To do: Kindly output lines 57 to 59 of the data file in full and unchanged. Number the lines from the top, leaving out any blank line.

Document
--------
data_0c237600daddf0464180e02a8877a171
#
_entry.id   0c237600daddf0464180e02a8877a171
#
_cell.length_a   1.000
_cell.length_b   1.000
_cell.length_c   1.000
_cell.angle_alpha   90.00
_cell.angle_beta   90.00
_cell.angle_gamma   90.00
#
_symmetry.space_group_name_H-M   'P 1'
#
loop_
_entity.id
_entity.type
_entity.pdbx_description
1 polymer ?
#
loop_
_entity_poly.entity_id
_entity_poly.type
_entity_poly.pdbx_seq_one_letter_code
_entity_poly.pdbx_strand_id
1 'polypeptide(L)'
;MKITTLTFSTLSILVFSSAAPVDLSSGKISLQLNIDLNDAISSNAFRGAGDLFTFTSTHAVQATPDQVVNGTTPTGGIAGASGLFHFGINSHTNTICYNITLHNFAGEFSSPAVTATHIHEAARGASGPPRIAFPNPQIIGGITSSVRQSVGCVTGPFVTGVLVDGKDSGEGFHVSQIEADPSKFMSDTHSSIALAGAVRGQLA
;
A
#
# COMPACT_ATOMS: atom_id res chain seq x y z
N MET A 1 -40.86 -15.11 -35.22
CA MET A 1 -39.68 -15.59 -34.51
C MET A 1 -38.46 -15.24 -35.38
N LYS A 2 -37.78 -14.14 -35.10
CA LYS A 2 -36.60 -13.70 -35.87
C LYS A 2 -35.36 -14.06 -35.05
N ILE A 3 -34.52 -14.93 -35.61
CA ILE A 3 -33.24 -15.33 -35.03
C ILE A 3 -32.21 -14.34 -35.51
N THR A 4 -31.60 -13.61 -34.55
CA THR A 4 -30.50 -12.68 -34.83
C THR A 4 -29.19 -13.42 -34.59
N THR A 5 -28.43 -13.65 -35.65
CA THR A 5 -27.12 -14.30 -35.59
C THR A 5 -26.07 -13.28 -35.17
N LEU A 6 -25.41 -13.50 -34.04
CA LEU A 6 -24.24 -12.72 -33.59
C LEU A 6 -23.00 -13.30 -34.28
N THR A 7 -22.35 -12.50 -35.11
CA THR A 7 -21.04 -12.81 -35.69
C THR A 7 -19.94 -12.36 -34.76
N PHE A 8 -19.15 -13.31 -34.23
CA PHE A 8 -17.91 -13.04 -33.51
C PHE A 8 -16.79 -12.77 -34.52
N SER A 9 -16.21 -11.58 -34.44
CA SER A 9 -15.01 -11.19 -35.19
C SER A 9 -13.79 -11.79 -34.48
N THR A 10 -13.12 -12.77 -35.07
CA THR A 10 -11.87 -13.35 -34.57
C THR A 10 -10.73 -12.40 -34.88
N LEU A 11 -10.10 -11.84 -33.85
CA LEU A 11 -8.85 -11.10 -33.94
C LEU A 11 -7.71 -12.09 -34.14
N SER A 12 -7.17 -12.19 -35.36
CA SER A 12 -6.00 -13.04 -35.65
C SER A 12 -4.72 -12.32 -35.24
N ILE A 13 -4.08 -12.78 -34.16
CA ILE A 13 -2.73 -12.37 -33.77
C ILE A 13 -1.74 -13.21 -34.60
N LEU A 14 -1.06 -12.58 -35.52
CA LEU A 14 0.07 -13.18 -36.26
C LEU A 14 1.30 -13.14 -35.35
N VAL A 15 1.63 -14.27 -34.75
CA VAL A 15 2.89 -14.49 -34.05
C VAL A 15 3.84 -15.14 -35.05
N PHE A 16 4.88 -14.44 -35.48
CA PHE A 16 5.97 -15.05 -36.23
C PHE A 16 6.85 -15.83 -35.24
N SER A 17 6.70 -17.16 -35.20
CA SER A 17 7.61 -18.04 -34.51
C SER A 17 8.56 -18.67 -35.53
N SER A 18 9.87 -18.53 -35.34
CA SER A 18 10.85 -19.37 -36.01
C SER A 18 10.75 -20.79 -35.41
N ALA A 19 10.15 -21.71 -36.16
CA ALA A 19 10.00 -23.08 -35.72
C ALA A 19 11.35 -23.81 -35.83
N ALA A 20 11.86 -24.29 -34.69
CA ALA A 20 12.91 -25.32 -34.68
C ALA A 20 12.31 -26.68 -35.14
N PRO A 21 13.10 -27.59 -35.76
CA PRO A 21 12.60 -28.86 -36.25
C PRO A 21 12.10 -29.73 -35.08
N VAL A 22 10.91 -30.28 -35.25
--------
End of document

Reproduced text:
C SER A 9 -13.79 -11.79 -34.48
N THR A 10 -13.12 -12.77 -35.07
CA THR A 10 -11.87 -13.35 -34.57